why do people have different skin colors
Take a. Look at the
in your neighborhood. Look at the kids in your school. Take notice of the around your town, at the mall, in church, and at sporting events. What do you notice? One thing that many Wonder Friends have noticed is that come in all sorts of colors. Why is that? noticed long ago that from parts of the world often had colors. For example, who lived in the usually had darker than who lived in. Over time, scientists who studied the human body learned that variations in appeared to be adaptive traits that were passed through genes from parents to children. These traits corresponded closely with geography and the Sun's ultraviolet (UV) radiation. A person's is determined by the amount of in his or her. is a dark brown to black produced by special cells called melanocytes. 's purpose is to protect the from the. Ultraviolet radiation can cause. acts as a natural sunscreen by absorbing these UV rays. The more your has, the darker your will be and the more protection it will have against UV rays. with light have just a little. with darker have more. with yellow tones have more or another type of called. who live in the are exposed to more of the.
As a result, their tends to become darker as the body produces more to counteract the effects of the Sun's rays. Over successive generations, genes are passed down from parents to their children, including the tendency to produce a certain amount of given the area where they live. Likewise, tend to have lighter colors, because they don't receive as many of the Sun's harmful UV rays. As a result, their bodies do not need to produce as much, which makes their lighter. Also, lighter tones in northern areas allow more UV rays to penetrate the to help produce the essential amounts of that the body needs. The body must always strike a careful balance to make sure it receives just enough UV radiation to make essential vitamin D, while avoiding overexposure that can lead to. For example, in some northern areas, such as and Canada, you'll notice that native peoples tend to have darker than you might otherwise expect.
This is usually because they eat a diet rich in seafood that provides all the vitamin D their bodies need. As a result, their produces more, which makes it darker. Of course, in today's modern world of international travel, of all races, ethnicities, and nationalities travel and live all over the globe. Their individual bodies adapt to conditions where they live over time, and they pass on these traits to their children, which helps explain the tones we see all around us every day. -A curious adult from California November 6, 2008 Human skin color can vary from almost translucent to almost black. This range of colors comes from the amount and type of a pigment called melanin found in the skin. There are two types of melanin--eumelanin and pheomelanin. In general, the more eumelanin in your skin, the darker your skin will be. People who make more pheomelanin than eumelanin tend to have lighter skin with freckles. Like many other traits, the amount and kind of pigment in your skin is controlled by genes.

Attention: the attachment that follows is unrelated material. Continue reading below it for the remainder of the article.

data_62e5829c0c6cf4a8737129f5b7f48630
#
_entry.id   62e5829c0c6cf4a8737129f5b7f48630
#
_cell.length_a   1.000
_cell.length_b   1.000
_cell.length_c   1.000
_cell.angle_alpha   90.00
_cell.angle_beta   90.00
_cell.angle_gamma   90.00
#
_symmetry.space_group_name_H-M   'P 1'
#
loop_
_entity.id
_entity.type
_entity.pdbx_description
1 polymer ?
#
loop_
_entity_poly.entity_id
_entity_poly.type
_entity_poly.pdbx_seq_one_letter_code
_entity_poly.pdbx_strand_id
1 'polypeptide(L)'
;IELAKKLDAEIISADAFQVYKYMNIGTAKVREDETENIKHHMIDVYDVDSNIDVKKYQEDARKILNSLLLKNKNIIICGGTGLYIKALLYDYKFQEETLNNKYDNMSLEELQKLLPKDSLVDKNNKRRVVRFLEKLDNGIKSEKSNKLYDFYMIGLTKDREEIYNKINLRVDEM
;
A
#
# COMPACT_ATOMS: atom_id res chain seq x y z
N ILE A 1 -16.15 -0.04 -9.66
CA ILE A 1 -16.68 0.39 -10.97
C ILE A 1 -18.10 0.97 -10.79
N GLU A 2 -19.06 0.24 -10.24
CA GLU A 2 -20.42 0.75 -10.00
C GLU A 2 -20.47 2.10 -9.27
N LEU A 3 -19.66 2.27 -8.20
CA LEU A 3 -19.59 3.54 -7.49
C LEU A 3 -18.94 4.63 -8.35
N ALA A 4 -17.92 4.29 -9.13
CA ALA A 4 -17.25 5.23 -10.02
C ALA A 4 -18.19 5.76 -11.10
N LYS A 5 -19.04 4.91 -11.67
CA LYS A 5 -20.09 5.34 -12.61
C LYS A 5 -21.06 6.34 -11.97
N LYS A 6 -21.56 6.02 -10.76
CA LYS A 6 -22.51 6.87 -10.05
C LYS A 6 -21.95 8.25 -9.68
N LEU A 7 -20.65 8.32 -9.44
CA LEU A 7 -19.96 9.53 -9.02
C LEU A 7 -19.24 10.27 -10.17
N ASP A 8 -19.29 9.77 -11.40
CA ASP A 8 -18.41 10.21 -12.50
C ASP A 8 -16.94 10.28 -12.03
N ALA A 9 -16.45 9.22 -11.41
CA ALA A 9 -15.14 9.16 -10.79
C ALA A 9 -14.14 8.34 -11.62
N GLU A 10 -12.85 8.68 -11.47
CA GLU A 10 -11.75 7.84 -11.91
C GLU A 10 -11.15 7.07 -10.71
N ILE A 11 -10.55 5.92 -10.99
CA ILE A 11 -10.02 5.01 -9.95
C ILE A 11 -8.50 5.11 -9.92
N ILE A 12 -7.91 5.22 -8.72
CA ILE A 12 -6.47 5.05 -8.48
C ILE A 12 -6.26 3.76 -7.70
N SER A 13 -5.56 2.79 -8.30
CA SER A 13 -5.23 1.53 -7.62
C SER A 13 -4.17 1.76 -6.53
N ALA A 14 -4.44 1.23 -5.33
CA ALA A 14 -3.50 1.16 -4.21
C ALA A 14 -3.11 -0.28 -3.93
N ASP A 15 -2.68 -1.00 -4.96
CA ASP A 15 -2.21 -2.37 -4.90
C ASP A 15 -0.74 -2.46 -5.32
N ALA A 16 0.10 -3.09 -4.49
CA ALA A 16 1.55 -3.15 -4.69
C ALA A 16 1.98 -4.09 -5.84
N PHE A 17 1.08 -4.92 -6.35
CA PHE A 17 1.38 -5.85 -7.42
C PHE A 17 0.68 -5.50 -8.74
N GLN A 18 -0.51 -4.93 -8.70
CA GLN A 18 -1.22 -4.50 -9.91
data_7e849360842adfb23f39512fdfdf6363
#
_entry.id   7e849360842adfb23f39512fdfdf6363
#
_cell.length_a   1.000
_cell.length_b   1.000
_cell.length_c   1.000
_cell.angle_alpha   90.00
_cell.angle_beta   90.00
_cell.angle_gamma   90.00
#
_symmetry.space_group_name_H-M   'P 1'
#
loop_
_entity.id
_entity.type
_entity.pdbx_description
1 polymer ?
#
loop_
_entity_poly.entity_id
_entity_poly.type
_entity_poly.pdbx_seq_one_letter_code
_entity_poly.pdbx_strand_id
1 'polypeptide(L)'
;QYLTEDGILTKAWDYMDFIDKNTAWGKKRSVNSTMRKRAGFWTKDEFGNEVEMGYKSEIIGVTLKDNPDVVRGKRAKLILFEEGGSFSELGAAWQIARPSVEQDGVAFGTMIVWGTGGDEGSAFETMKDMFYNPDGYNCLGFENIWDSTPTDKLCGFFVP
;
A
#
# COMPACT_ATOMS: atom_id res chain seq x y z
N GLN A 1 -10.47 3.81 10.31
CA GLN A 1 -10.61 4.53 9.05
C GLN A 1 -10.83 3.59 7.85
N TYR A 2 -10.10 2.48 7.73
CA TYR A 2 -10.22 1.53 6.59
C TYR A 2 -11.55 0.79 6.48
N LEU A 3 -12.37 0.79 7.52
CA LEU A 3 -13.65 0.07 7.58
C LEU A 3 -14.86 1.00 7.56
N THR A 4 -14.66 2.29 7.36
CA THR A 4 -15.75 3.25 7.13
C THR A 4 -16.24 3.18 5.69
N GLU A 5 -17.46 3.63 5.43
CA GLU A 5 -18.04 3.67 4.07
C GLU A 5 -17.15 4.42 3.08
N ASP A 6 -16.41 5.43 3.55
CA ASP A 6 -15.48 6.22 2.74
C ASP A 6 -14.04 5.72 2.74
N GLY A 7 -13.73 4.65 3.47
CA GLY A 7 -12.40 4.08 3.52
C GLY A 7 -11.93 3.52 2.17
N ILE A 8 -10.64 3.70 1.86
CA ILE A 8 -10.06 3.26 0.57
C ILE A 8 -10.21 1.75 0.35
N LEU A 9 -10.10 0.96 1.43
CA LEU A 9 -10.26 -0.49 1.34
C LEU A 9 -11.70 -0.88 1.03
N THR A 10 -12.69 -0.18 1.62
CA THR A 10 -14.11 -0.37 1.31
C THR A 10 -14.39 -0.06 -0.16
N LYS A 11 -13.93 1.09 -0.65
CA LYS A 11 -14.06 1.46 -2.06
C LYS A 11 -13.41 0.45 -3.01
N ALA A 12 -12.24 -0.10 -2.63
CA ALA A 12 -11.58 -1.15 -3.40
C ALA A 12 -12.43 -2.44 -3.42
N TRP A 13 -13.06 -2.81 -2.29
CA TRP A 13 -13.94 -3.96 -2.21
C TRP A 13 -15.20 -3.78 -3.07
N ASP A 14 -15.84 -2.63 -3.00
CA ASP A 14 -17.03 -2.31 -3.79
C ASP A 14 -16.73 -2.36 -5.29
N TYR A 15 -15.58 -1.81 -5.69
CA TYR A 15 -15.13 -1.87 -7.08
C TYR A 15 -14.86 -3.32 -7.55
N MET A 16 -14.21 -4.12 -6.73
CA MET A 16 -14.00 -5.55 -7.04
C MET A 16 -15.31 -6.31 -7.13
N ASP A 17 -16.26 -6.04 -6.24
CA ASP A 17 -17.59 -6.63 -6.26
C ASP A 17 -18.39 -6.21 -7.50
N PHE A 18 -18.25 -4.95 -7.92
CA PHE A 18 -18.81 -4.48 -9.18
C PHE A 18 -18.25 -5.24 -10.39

The version you have of each of these genes work together to create the final product -- your skin color. To understand how this works, we'll talk about some of the genes that scientists have found that affect human coloring. And how some fish helped us find these genes! It is also interesting to think about why we have different skin colors. Later on, we'll see how vitamins and where your ancestors lived might have influenced what your skin color is. Melanin and Your Skin Melanin is made in special cells called melanocytes. These cells are found in the epidermis of your skin. There are at least three ways people can end up with different skin color. One way is if people make less pigment. Less pigment = lighter skin. Another way is when people have fewer melanocytes. Fewer melanocytes mean less pigment overall and so lighter skin. The third way is a bit more complicated and has to do with the kind of pigment someone makes. There are two types of melanin. Eumelanin is black or brown pigment and pheomelanin is red or yellow pigment.
People who make lots of pheomelanin tend to have lighter skin, often because of freckling. Freckles happen when melanocytes clump together. Melanocytes are usually spread pretty evenly in the skin. So when freckles form, some spots of the skin have lots of melanocytes (freckles) and other spots have few or none. Where there are no melanocytes, the skin is very fair. Skin Color Genes Scientists have figured out that several genes are involved in skin color. One of these genes is the melanocortin 1 receptor (MC1R). When MC1R is working well, it has melanocytes convert pheomelanin into eumelanin. If it's not working well, then pheomelanin builds up. Most people with red hair and/or very fair skin have versions of the MC1R gene that don't work well. This means they end up with lots of pheomelanin, which leads to lighter skin. (For more information on MC1R and red hair, check out. ) Two other skin color genes were first identified in fish. One gene was found in stickleback fish and the other in zebrafish.
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